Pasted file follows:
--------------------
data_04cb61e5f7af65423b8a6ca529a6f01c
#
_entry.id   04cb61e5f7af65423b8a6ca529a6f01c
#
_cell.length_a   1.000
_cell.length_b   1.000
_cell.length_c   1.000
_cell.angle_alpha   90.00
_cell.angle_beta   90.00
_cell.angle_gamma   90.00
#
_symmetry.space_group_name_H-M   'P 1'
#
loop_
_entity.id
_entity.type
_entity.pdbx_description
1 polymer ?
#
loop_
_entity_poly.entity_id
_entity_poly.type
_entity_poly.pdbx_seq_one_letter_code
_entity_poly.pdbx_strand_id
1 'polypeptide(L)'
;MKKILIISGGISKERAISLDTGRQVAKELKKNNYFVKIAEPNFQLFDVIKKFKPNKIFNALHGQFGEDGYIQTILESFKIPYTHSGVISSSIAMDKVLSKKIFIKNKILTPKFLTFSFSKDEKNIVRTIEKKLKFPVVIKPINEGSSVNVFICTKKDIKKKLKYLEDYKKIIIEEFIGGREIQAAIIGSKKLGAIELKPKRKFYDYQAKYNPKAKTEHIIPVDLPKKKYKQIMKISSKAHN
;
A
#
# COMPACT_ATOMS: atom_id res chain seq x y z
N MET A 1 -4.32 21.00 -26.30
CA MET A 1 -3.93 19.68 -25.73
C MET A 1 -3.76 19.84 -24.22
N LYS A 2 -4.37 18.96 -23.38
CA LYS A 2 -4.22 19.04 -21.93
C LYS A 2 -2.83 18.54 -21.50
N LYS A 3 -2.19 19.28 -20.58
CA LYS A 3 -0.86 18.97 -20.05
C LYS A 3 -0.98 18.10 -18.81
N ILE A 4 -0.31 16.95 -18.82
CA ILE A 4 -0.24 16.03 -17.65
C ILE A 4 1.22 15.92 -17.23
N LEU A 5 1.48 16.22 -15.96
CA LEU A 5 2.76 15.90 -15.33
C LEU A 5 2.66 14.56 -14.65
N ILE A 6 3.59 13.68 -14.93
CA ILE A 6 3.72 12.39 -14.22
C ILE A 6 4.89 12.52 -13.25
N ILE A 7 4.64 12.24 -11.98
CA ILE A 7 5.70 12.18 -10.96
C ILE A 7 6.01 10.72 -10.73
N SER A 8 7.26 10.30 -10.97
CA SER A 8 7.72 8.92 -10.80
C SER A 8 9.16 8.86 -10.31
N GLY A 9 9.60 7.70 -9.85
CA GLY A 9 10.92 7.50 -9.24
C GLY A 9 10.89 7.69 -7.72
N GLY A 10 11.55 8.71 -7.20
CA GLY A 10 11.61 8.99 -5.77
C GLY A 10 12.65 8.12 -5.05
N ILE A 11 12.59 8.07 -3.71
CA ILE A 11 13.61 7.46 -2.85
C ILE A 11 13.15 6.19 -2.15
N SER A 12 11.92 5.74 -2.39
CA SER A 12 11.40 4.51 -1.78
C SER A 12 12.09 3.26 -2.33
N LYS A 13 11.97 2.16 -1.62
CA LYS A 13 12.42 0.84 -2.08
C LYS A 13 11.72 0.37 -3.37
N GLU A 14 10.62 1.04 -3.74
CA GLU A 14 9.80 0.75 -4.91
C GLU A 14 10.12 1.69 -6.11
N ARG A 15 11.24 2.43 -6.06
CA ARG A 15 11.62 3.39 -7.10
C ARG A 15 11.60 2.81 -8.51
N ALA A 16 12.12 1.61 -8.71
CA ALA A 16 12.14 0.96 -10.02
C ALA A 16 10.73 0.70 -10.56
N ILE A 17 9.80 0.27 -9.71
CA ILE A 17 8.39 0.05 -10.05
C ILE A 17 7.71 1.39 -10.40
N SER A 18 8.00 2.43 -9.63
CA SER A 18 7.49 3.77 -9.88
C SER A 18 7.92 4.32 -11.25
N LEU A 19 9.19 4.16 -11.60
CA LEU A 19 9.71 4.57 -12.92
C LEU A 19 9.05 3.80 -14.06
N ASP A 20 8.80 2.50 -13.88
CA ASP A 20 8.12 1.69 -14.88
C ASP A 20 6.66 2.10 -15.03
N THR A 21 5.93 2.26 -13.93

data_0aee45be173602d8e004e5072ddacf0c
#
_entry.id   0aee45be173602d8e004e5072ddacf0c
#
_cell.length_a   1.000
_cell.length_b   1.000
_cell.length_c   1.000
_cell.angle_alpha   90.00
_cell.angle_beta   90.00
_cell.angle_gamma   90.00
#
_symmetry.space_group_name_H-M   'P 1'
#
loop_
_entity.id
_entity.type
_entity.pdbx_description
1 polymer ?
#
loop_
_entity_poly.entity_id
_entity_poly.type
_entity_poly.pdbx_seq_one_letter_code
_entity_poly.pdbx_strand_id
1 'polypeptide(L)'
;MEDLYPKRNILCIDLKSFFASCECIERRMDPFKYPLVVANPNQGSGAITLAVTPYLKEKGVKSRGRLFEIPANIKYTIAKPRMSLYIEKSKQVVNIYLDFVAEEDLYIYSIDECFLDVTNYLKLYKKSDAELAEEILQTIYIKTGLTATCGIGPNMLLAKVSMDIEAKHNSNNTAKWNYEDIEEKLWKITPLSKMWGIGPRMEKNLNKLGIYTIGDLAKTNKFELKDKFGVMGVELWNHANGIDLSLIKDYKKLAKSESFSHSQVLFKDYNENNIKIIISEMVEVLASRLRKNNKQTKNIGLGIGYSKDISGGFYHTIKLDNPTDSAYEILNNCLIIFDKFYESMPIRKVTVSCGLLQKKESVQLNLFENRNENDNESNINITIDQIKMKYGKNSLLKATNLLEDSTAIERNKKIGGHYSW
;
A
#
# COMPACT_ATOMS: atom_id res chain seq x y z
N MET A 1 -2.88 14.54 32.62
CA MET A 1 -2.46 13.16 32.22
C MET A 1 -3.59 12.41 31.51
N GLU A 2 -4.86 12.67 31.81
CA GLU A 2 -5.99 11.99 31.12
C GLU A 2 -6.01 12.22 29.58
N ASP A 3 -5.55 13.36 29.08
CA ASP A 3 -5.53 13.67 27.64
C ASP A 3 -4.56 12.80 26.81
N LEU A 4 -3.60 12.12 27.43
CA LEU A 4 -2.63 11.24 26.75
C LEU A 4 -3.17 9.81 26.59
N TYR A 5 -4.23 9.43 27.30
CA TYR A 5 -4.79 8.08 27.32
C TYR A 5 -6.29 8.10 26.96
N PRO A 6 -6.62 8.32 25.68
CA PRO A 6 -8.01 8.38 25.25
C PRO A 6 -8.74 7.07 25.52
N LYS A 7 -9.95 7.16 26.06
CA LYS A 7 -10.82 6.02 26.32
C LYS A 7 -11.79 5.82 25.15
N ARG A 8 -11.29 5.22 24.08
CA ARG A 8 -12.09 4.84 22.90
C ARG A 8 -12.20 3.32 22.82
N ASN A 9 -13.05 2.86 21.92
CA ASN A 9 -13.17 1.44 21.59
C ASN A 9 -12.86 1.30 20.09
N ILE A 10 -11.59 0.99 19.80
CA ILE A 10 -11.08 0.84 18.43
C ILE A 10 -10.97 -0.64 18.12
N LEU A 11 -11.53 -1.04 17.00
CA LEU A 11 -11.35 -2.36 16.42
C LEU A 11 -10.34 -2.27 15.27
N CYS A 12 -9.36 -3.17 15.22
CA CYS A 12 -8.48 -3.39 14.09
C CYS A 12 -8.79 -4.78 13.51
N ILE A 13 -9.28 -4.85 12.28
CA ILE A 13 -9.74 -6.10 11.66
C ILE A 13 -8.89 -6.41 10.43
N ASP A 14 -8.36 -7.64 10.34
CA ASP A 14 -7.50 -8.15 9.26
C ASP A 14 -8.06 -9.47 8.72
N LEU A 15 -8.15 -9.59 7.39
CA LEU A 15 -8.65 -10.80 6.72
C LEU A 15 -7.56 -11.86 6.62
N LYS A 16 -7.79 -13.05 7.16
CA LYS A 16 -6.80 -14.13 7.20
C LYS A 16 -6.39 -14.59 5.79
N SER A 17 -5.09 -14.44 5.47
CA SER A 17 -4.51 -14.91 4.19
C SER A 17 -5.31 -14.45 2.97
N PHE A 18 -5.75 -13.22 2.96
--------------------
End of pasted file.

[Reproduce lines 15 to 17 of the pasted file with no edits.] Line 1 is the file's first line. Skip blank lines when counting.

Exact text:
_entity.id
_entity.type
_entity.pdbx_description